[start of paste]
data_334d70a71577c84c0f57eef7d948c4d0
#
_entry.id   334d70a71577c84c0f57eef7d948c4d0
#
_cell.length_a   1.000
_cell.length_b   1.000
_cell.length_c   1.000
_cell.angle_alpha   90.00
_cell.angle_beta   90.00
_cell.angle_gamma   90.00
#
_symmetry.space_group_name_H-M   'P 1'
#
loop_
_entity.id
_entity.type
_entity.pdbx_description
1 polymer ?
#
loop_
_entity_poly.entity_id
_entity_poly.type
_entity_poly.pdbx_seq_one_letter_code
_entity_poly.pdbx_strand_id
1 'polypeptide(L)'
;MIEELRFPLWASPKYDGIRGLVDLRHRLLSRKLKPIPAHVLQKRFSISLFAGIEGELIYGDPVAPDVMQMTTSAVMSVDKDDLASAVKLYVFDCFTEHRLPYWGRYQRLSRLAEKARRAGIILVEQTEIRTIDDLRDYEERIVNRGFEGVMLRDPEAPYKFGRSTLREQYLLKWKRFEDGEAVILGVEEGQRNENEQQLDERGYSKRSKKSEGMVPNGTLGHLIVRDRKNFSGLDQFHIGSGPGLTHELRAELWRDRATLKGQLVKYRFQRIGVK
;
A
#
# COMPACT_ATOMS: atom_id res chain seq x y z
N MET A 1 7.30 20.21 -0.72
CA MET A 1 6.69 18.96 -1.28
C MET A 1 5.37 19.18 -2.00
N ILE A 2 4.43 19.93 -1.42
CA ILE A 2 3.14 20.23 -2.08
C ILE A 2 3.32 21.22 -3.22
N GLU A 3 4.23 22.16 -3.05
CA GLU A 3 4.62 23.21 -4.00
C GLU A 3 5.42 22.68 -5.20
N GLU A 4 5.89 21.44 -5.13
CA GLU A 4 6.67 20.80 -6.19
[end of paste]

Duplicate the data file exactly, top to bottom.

data_334d70a71577c84c0f57eef7d948c4d0
#
_entry.id   334d70a71577c84c0f57eef7d948c4d0
#
_cell.length_a   1.000
_cell.length_b   1.000
_cell.length_c   1.000
_cell.angle_alpha   90.00
_cell.angle_beta   90.00
_cell.angle_gamma   90.00
#
_symmetry.space_group_name_H-M   'P 1'
#
loop_
_entity.id
_entity.type
_entity.pdbx_description
1 polymer ?
#
loop_
_entity_poly.entity_id
_entity_poly.type
_entity_poly.pdbx_seq_one_letter_code
_entity_poly.pdbx_strand_id
1 'polypeptide(L)'
;MIEELRFPLWASPKYDGIRGLVDLRHRLLSRKLKPIPAHVLQKRFSISLFAGIEGELIYGDPVAPDVMQMTTSAVMSVDKDDLASAVKLYVFDCFTEHRLPYWGRYQRLSRLAEKARRAGIILVEQTEIRTIDDLRDYEERIVNRGFEGVMLRDPEAPYKFGRSTLREQYLLKWKRFEDGEAVILGVEEGQRNENEQQLDERGYSKRSKKSEGMVPNGTLGHLIVRDRKNFSGLDQFHIGSGPGLTHELRAELWRDRATLKGQLVKYRFQRIGVK
;
A
#
# COMPACT_ATOMS: atom_id res chain seq x y z
N MET A 1 7.30 20.21 -0.72
CA MET A 1 6.69 18.96 -1.28
C MET A 1 5.37 19.18 -2.00
N ILE A 2 4.43 19.93 -1.42
CA ILE A 2 3.14 20.23 -2.08
C ILE A 2 3.32 21.22 -3.22
N GLU A 3 4.23 22.16 -3.05
CA GLU A 3 4.62 23.21 -4.00
C GLU A 3 5.42 22.68 -5.20
N GLU A 4 5.89 21.44 -5.13
CA GLU A 4 6.67 20.80 -6.19